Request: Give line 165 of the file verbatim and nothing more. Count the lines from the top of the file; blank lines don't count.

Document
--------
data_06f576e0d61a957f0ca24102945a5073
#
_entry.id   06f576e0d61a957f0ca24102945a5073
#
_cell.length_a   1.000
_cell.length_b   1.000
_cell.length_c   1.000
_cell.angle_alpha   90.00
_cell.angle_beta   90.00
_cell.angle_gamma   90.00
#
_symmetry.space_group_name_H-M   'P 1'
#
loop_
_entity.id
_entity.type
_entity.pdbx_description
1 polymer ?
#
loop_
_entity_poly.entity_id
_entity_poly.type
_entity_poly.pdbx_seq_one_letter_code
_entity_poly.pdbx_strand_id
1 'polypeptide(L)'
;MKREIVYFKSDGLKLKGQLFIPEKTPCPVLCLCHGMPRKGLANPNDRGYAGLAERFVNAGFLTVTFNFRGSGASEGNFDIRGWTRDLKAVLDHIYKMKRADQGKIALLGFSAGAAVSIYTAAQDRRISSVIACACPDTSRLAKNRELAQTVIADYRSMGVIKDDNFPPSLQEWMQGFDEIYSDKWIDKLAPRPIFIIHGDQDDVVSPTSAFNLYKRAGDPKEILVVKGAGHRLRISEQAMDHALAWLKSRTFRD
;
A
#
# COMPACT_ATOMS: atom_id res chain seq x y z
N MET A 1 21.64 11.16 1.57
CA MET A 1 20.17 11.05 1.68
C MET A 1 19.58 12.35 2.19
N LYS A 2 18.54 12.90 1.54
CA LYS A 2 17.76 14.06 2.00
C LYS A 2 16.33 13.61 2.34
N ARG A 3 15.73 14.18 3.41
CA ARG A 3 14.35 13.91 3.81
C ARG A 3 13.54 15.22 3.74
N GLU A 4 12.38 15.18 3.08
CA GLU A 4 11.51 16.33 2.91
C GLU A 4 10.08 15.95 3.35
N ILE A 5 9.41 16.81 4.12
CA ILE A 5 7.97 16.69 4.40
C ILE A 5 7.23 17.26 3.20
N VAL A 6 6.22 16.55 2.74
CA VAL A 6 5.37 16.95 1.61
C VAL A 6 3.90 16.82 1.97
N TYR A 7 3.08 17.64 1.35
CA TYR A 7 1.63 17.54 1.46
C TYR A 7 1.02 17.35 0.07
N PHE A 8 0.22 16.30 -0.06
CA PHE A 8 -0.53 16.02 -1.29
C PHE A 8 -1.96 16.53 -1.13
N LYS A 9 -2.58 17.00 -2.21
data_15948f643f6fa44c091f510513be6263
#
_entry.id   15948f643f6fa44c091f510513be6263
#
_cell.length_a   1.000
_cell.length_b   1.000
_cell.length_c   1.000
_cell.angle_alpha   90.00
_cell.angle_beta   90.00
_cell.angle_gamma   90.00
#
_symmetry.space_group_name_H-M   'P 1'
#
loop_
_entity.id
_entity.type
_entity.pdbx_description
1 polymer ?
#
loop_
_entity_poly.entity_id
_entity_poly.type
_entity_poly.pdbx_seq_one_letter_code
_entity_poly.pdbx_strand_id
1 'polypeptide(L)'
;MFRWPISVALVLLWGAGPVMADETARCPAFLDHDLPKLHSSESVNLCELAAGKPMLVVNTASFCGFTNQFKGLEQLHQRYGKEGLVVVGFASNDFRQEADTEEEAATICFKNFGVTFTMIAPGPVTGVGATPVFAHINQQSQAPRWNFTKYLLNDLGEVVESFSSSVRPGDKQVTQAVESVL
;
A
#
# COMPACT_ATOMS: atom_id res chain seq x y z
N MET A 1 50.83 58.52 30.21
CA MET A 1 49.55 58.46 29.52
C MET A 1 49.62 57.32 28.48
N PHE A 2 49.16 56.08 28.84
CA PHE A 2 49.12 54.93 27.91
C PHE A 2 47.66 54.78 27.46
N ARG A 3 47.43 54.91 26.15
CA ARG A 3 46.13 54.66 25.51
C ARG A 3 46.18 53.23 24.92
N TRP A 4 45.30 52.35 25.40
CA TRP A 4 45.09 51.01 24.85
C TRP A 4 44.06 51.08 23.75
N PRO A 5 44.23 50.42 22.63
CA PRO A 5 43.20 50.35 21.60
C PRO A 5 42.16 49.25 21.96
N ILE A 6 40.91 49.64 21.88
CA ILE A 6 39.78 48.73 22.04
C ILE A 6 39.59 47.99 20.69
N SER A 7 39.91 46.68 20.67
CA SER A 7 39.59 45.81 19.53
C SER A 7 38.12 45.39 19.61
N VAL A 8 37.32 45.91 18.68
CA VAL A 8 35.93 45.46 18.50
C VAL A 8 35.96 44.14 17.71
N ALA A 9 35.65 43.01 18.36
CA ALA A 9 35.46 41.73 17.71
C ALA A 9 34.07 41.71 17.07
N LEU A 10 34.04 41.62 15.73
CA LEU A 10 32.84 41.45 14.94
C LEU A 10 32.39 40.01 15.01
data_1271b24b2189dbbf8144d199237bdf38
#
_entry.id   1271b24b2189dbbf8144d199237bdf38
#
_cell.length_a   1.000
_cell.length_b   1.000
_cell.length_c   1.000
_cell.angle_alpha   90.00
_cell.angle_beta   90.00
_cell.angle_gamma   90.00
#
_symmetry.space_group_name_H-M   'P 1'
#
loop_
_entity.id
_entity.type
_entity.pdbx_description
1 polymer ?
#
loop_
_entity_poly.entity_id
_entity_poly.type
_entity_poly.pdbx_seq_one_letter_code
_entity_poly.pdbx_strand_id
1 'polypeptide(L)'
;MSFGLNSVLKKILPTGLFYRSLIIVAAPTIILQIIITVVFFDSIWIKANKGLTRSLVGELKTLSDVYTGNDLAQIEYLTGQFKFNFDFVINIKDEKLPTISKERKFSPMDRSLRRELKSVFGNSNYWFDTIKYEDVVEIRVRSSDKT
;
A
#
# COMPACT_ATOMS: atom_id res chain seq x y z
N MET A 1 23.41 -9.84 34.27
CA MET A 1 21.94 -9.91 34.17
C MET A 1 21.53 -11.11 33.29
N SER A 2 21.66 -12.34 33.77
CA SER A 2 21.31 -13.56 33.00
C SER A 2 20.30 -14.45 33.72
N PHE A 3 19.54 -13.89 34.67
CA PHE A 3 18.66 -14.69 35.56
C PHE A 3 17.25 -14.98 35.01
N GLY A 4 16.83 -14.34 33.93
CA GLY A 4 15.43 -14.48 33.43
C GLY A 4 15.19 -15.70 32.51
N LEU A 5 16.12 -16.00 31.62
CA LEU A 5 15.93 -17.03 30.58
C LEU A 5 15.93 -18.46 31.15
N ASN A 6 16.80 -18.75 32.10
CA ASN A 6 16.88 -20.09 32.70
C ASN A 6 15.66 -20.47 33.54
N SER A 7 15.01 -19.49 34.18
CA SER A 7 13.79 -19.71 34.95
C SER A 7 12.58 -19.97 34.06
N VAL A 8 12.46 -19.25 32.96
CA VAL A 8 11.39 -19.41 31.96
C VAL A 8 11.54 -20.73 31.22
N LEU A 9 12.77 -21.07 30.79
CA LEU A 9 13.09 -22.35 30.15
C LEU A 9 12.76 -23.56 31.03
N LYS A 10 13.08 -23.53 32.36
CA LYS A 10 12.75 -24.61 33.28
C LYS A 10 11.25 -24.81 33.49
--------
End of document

CA SER A 7 13.79 -19.71 34.95